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Boot camp helps entrepreneurs find footing in mobile, social media spaces

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After selecting 10 technology startup companies from a pool of nearly 100 applicants, a business accelerator backed by private investors and the New Jersey Economic Development Authority launched a 12-week "boot camp" to help entrepreneurs in the online, mobile and social media spheres attract enough capital to transform their ideas into viable businesses.

"We were trying to attract technology companies from across the board, but the reality is it's a 12-week program — and what can you really accomplish in tech in 12 weeks but build mobile apps and social media?" said Mario Casabona, a venture capitalist who heads TechLaunch LLC.

Abran Maldonado, co-founder of NuSkool, said he has been "immersed in the New York City tech startup scene" since he developed the idea for an online company that provides educators with pop culture-based lesson plans in April 2011, and he applied to "virtually every single incubator in the tristate area" before being accepted into the TechLaunch program last month.

"I've been to investor pitches in New York, and as soon as you mention the word 'education,' they immediately think you should go the foundation and nonprofit route, and I just didn't feel that was the case, because I have a pretty lucrative business model," Maldonado said.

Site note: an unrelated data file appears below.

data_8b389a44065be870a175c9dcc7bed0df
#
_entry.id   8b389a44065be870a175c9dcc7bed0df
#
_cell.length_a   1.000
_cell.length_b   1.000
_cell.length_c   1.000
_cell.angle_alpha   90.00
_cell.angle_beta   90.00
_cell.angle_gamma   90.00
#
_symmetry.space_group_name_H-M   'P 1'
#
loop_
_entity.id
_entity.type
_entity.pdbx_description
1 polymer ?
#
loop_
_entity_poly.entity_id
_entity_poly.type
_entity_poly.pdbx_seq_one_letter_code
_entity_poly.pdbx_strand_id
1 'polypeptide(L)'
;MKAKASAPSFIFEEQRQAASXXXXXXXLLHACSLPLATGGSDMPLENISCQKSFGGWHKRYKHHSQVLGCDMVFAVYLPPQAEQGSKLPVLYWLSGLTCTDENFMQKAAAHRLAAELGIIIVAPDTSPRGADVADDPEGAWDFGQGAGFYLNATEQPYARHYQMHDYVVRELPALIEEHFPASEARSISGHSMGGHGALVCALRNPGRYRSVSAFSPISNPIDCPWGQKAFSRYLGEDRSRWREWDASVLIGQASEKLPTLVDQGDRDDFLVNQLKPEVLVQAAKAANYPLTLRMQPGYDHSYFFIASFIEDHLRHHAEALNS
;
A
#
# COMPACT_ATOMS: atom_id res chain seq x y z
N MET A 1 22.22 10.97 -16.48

The Launchpad course at Montclair State University, which began Aug. 6, provides startup teams with business coaching and mentorship to build their technology products and services and develop an effective investor pitch.

Casabona said having accelerators like TechLaunch will provide New Jersey entrepreneurs like Maldonado with a space to work and an opportunity to commercialize their technology, while also giving New Jersey more leverage as competition increases among northeastern states to be the next Silicon Valley.

Casabona said one of the most difficult tasks has been matching the program's 70 mentors — mainly, angel investors, established entrepreneurs and business advisers — with the 10 companies, since "early on, companies may need a mentor with more strategic input, but their needs change as they develop during those 12 weeks."

"Being able to do a pitch is very important, but without business goals, the investor is not going to be interested," Casabona said. "Being a part of TechLaunch is not just a matter of showing you can do a great pitch. It's a matter of showing you can build a great business."

While the EDA supports the program with $150,000 in annual funding for three years, private investors have "oversubscribed" their original commitment of $300,000, making a $20,000 investment in each company while financing several business resources for TechLaunch, Casabona said.

Maldonado said his team has been meeting with the mentors in increments to develop "warm pitches" for investors.

"I don't have an MBA, so my team is hoping to get some guidance with revenue models and corporate structures in general to create a better business model," Maldonado said. "TechLaunch lets us meet with angels and investors on a regular basis, and having them accessible has really been building our confidence to make a pitch and operate as an efficient company."

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